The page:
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Cliff Tam, previously a missionary pastor in Africa and assistant pastor in Canada, made adjustments to his ministry work when his children, Esther-Praise and Sarah-Faith, came along. All photos courtesy of the Tam family.

I will never forget the look in my husband’s eyes that day.

“I felt so ashamed of myself.”

“Oh sweetheart,” I replied. I knew it cut deep.

“There I was trying to win the approval of people on staff when my own daughter needed me.”

“There I was on a Sunday morning trying to set up chairs for church service on a cold winter morning. We didn’t have enough volunteers. I was responsible for the set-up. And so, Sarah-Faith, barely two, sat on the floor, bawling after she failed, time and again, to get my attention.”

“I am her Dad. I won’t forget the look in the eyes. There I was trying to win the approval of people on staff when my own daughter needed me.”

His eyes watered.

The truth is – he is not alone.

Scores of young parents face this unspoken pressure of “performing” in ministry in the same way they did pre-kids.

But that’s not the problem – the problem is how many of us expect people to serve with the same depth, intensity and modality, even after a significant life change such as the birth of a child.

Unconsciously, we say things like, “Wow, you’re so committed”, with a heart to encourage the newly-minted parent, without realising that there could be a strained marriage, a baby who needs more time with his/her parent, possibly a wife at home struggling with the loneliness of early motherhood or post-partum depression.

How many of us expect people to serve with the same depth, intensity and modality, even after a significant life change?

For a small number of couples, spinning the plates of family and ministry might come naturally. These are couples who may have parents ace-ing their grandparenting duties, who have the option of hiring domestic help, who may have babies with an easy-going personality, and whose family-of-origin issues may be resolved instead of played up during this new addition.

These are the couples whose social media feeds are filled with photos of chubby arms and cute cheeks, whose babies lay snug in a sling while their parents lead worship or whose toddlers miraculously sit within the confines of their magic blanket while their parents preach.

“Ya, we really prayed for an easy baby and we got one!”

“Yeah, serving is one of our family values.”

These are the couples we tend to applaud.

An awkward pause

Years ago, we were one of those couples. Totally rocking it.

Unknowingly, we contributed to the “high-performance” ministry culture that we so applaud, without realising the collateral damage done along the way.

Then, our second child came.

Major life crises timed themselves perfectly to the birth of our new addition: We made a major cross-continental move. A toxic ministry experience overseas emptied my husband’s emotional tank. I struggled to bounce back from severe antepartum depression, which spilled into equally severe postpartum depression.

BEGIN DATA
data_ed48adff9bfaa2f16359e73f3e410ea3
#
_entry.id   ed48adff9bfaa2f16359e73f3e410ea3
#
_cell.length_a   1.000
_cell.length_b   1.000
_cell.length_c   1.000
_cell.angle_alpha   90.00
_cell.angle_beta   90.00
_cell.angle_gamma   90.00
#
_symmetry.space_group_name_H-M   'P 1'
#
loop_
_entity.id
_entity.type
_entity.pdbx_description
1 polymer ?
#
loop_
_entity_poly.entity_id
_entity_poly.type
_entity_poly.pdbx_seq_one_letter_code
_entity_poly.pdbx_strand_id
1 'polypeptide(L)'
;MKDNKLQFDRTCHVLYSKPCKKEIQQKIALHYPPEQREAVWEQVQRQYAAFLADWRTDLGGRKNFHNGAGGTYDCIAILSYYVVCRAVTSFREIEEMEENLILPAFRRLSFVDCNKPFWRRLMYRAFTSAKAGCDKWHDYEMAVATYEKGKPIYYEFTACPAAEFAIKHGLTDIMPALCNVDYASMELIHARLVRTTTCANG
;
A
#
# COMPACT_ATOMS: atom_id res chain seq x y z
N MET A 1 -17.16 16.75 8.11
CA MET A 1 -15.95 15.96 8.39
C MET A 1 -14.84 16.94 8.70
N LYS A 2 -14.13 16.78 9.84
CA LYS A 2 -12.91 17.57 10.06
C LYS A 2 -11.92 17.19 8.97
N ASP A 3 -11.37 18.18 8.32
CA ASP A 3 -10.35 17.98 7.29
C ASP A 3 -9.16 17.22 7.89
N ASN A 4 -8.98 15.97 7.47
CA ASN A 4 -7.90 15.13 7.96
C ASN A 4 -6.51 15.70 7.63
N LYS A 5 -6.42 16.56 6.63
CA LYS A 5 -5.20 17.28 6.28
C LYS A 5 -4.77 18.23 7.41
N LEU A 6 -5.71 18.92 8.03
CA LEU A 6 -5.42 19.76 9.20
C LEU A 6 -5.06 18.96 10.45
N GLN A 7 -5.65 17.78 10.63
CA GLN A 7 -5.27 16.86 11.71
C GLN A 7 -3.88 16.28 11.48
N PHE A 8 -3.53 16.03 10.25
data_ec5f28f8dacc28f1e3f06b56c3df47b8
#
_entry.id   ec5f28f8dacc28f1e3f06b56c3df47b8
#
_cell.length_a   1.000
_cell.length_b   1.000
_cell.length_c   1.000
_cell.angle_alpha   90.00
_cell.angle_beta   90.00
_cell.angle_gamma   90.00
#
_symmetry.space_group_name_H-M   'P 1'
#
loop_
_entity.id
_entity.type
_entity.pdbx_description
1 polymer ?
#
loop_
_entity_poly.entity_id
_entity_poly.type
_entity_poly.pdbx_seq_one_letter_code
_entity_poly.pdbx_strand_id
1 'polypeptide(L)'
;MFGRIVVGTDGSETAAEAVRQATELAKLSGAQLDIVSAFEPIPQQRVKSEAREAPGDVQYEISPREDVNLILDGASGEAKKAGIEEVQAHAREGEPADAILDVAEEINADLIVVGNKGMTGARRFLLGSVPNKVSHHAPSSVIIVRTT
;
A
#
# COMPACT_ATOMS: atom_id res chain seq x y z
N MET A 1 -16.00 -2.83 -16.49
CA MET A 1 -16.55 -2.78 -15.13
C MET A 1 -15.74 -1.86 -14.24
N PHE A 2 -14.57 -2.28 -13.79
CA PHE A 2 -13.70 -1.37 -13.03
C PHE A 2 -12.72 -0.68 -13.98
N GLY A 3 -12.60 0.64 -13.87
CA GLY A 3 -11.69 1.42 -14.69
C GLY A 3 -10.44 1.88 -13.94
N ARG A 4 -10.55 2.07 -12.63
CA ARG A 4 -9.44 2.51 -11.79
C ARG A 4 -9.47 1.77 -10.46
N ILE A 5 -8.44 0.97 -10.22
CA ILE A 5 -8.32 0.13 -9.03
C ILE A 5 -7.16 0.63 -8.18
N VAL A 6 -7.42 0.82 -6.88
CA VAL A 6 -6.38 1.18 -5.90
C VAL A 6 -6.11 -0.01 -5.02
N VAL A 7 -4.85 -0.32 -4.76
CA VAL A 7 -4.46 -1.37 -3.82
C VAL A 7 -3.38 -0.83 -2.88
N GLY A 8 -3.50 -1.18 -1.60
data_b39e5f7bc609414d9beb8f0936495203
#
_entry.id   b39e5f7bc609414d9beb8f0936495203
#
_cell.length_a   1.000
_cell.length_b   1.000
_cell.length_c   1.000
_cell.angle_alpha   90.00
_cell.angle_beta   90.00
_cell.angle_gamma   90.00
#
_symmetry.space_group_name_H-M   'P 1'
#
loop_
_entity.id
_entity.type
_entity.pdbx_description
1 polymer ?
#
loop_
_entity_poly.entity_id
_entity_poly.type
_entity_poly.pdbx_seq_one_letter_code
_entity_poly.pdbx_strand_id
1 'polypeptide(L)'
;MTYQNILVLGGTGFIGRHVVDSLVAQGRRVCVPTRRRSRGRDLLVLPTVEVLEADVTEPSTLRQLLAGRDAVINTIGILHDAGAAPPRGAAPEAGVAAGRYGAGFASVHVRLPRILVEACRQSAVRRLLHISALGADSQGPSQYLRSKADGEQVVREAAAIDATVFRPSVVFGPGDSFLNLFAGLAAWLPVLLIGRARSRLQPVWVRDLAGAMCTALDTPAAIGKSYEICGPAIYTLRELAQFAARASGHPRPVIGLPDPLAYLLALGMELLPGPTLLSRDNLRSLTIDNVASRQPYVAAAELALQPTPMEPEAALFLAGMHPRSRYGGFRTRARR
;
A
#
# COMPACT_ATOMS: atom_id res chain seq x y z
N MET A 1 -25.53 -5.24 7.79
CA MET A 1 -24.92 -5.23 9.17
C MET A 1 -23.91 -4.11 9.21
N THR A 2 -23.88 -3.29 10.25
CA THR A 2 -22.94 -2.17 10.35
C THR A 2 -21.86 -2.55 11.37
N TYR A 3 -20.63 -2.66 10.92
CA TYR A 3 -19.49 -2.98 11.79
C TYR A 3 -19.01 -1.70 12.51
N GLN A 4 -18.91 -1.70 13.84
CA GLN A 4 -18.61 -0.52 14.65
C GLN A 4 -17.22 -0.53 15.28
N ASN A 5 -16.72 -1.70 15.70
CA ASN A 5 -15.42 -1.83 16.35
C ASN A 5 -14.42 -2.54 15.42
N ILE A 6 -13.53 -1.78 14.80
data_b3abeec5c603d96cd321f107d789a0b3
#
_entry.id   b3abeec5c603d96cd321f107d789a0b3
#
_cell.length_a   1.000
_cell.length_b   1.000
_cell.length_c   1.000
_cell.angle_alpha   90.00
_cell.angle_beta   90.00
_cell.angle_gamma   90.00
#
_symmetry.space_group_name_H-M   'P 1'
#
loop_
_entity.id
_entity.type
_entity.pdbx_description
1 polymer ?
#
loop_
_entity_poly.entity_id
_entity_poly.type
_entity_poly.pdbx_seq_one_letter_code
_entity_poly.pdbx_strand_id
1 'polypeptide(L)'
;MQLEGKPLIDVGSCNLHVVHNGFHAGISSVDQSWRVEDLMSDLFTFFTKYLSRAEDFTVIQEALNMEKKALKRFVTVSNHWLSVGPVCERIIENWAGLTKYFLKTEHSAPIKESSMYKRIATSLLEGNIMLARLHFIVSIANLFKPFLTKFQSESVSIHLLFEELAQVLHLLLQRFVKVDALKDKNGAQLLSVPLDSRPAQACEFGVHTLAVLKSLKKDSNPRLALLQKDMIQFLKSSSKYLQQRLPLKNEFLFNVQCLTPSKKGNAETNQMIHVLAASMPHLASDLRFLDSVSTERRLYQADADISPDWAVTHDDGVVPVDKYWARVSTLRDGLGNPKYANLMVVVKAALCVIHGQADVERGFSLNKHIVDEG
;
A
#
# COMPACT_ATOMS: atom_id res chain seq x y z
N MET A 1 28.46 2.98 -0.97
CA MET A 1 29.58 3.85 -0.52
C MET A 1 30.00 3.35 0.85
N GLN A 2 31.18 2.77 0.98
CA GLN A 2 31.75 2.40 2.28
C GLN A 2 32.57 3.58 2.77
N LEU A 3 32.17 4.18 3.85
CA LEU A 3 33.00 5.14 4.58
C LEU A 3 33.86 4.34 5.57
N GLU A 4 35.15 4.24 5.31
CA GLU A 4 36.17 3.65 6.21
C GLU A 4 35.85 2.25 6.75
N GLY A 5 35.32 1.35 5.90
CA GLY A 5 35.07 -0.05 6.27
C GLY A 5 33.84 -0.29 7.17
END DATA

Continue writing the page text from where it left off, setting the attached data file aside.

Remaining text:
Unable to swing back to the beat of normal life, the full weight of self-imposed and self-perceived ministry expectations bore down upon us.

Tam Wai Jia

“Any act of love and service – no matter how large or small, public or hidden – becomes sacred when done with a pure heart for God,” says Dr Tam Wai Jia.

One Sunday, while standing in the middle of a crowd filled with smiling ushers, jovial Sunday School teachers, and welcoming deacons – all serving faithfully in ministry the way we used to – I suddenly felt lost, out of place.

I concluded: I am a lousy mother, an incompetent Christian.

Millions of believers have babies. If God had called us all to be priests, ministers and disciples, why can’t I get it together to serve?

“What ministry are you serving in?” would often be met with a long, awkward pause.

Maybe I didn’t pray hard enough for an easy baby. Maybe I am a “soft” Christian. If other couples can do it, why can’t I?

When my husband felt God’s call to be a stay-at-home-dad, it did not get easier.

“What ministry are you serving in?” would often be met with a long, awkward pause.

Through a long course of inner healing, counselling, and discovering the true meaning of Ministry, we, like driftwood, found our way back to shore.

Today, my husband, previously a missionary pastor in Africa and assistant pastor in Canada, does not have a traditional ministry title at our church in Singapore. Today, I speak regularly at various churches but do not attend a traditional cell group weekly.

Yet, we no longer carry the guilt that many new parents have of “not serving like we used to”.

3 Questions for young couples with children

In early parenthood, the stripping away of our prominence in service in the public sphere to attend to the needs of our families can be more painful to some than others. For some, doing so is travesty, akin to betraying our role as loyal servants to our Lord’s work.

Many young couples we mentor come to us sheepish and ashamed to share their secret – that deep down, they cannot cope with ministry demands. Off-stage from the ministry platform, their marriages are suffering from strained communication, poor sleep rhythms and hectic ministry schedules.

“Demands from whom?”

“It’s unspoken.”

Deep down, many young couples cannot cope with ministry demands.

“But who’s imposing these on you?”

“If I don’t serve the way I used to, doesn’t it mean I am unfaithful?”

“What makes you think that?”

“Isn’t it true?”

For an overwhelming number of new couples, welcoming a new birth can be a tumultuous experience. A couple can be surprised in any number of ways: One’s parents, however enthusiastic, might be unable to care for a new baby; the couple may not be able, or desire, to hire live-in domestic help; late-night ministry sessions have become excruciatingly exhausting while trying to sleep-train a high-need, colicky baby.

This, on top of a high-performance church culture that we’ve all played a part in creating, makes for a dangerous transition for a young couple in church.

I’d like to offer young couples three questions to consider as they navigate their paths forward:

1. Do you have a healthy understanding of “ministry”?

Serving at church through a programme or holding a particular position clearly falls under “ministry”. Yet, how many of us would consider listening to our spouses’ grievances, changing diapers, taking the night-shift milk feed as “ministry” too?

Ministry is not a programme, but a posture of the heart.

To truly understand what constitutes ministry, we must look into what it really means.

The most popular Greek word for “minister” is diakonos, which means “servant.” In the Hebrew and Greek languages, “ministry” refers to acts of service.